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What Is AA Sponsorship?

Completing a rehabilitation program is a major accomplishment; however, staying sober is a lifelong process. In order to maintain sobriety, many recovering alcoholics will turn to 12-step programs, such as Alcoholics Anonymous (AA). Alcoholics Anonymous is a worldwide fellowship of recovering alcoholics who share their experiences with each other in order to solve their common problems and help others to recover from alcoholism. The only requirement for membership is a desire to stop drinking and to help others achieve sobriety. One of the most important components of the AA program is sponsorship.

In AA, a newcomer will choose a same-gendered sponsor with whom he or she feels comfortable with and can talk freely to that will guide them through the 12 Steps and Traditions. The sponsor will then share his or her experiences on a continuous, individual basis with the newer member who is attempting to maintain sobriety through AA. The relationship between sponsor and sponsoree is invaluable to both parties and can be the reason that someone is able to resist temptation and stay sober.

Your Role And Responsibility As An AA Sponsor

A sponsor essentially functions as a mentor; as a recovering alcoholic yourself, you know exactly how hard the recovery process can be and are therefore able to provide a wise and sympathetic shoulder for a newcomer to lean on. When people first begin attending support group meetings, many feel confused, sick, and apprehensive as they start on the long journey of sobriety ahead of them. The majority of recovering individuals find that their loved ones simply can’t understand or relate to the daily struggles of trying to stay sober, and an AA sponsor fills that void by providing constant, close support as their newcomer learns how to “live soberly.” Sponsorship gives the newcomer an understanding, loyal friend when one is needed most.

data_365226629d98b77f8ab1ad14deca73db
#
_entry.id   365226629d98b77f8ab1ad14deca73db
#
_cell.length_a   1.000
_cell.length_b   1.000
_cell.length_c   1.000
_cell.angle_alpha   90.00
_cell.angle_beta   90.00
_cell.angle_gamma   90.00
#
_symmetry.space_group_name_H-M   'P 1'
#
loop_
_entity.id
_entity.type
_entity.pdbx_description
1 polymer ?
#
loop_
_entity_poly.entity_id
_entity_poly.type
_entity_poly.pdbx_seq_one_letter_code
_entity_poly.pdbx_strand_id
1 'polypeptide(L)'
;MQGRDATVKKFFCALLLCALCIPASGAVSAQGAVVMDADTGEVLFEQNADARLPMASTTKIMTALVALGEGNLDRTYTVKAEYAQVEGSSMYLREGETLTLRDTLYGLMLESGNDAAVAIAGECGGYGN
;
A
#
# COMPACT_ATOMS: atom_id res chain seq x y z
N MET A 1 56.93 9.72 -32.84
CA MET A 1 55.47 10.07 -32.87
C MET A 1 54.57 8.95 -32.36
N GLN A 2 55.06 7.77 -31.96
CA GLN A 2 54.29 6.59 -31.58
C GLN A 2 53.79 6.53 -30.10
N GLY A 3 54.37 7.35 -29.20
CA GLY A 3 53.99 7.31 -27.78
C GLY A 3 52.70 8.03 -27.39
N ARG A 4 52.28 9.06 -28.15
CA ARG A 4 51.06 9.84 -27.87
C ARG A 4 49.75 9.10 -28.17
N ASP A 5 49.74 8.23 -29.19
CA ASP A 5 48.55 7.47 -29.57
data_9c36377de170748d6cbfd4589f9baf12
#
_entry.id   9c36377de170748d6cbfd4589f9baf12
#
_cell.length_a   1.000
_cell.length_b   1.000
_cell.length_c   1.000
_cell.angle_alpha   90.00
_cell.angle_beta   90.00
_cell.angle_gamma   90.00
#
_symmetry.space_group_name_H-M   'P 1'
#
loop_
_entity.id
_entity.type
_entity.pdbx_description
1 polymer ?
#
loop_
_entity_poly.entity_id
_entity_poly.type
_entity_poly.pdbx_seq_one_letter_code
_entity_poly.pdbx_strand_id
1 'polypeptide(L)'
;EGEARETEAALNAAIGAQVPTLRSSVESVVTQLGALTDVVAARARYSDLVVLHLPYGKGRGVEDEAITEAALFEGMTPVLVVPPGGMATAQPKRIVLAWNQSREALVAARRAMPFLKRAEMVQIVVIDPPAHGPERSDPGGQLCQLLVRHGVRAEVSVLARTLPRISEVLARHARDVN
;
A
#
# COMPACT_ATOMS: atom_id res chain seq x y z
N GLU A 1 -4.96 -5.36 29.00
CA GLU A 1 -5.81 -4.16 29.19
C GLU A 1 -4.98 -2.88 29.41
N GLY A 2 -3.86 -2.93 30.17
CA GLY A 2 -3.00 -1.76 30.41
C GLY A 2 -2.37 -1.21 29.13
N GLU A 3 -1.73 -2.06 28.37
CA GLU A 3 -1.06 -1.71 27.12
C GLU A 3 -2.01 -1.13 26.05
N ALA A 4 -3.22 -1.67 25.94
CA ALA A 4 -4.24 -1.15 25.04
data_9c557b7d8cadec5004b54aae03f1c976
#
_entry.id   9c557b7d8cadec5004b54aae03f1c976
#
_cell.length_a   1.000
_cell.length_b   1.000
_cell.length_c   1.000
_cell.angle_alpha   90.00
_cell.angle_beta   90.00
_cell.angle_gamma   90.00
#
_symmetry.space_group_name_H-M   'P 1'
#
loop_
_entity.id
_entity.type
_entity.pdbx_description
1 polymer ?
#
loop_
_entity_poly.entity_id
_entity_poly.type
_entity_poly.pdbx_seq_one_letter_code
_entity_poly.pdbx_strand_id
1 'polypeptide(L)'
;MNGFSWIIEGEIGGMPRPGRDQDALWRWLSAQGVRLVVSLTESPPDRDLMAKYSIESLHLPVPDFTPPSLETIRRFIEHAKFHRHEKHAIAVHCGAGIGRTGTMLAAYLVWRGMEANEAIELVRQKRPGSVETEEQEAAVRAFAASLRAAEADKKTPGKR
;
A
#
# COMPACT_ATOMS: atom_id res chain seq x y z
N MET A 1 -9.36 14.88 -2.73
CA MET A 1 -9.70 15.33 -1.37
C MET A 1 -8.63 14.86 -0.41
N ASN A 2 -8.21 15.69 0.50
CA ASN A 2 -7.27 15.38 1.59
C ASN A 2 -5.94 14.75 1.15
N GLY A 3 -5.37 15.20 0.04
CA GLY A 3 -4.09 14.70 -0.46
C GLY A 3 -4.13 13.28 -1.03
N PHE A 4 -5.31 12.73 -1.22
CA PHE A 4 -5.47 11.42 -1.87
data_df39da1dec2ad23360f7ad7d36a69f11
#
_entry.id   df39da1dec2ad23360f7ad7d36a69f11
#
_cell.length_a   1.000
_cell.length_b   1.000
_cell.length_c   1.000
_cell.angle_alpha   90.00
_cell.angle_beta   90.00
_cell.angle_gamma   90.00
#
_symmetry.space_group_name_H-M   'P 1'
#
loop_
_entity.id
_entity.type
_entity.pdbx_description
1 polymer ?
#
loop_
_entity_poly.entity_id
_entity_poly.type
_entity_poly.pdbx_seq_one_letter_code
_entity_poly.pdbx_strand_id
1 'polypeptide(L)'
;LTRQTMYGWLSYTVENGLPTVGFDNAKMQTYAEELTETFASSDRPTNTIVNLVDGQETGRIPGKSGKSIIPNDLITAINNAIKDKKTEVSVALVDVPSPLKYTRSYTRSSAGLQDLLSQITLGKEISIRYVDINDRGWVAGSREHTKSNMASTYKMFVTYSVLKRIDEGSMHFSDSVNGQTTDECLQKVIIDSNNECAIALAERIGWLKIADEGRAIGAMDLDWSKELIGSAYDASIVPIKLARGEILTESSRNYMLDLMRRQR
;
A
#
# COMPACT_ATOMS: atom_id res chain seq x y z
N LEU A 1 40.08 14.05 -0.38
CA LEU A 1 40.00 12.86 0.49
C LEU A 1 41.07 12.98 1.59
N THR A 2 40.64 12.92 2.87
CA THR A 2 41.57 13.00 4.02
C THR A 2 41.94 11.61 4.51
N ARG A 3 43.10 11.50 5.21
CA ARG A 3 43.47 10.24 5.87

Sponsorship responsibility is unwritten and informal, but it is a basic part of the AA approach to recovery from alcoholism through the Twelve Steps. A sponsor does everything possible, within the limits of personal experience and knowledge, to help the newcomer get and stay sober through the Alcoholics Anonymous program by:

  • Inspiring sobriety and leading by present example
  • Encouraging and helping the newcomer to attend and understand AA meetings
  • Answering any questions that the newcomer may have regarding the Twelve Steps and long-term sobriety
  • Introducing the newcomer to other members
  • Being available when the newcomer has special problems and/or needs support
  • Urging the newcomer to join and actively participate in group activities

The only real requirement to become a sponsor is a desire to help people and the will to dedicate your time to support those who need guidance along their sobriety journey. A strong commitment to leading a lifestyle free of alcohol is a must to set a great example for those that you’re sponsoring. Anyone who consistently participates in AA meetings and lives an alcohol-free life is already considered to be a sponsor for other members in many of the Fellowship’s eyes.

Giving Back To The Community And Yourself

Becoming an AA sponsor is one of the best ways to give back to the community that helped you during one of the hardest times of your life. Sponsors help fellow recovering alcoholics get the most out of the program, maintain sobriety, change negative attitudes, and learn how to enjoy a sober lifestyle. A good sponsor can be the difference for some between staying sober or falling back into their old destructive ways of alcohol abuse.

Another benefit of sponsorship is that it also strengthens the sponsor’s own sobriety. The act of sharing sobriety with another person and knowing that your actions are influencing another can help renew your dedication to an alcohol-free life. Studies have shown that being a sponsor benefits both the sponsor and the individual that you support by reducing rates of relapse for both parties. As stated in the Alcoholics Anonymous Sponsorship Guide, “By helping others, alcoholics can find that they help themselves.” Sponsorship offers the satisfaction that comes from assuming responsibility for someone other than yourself.

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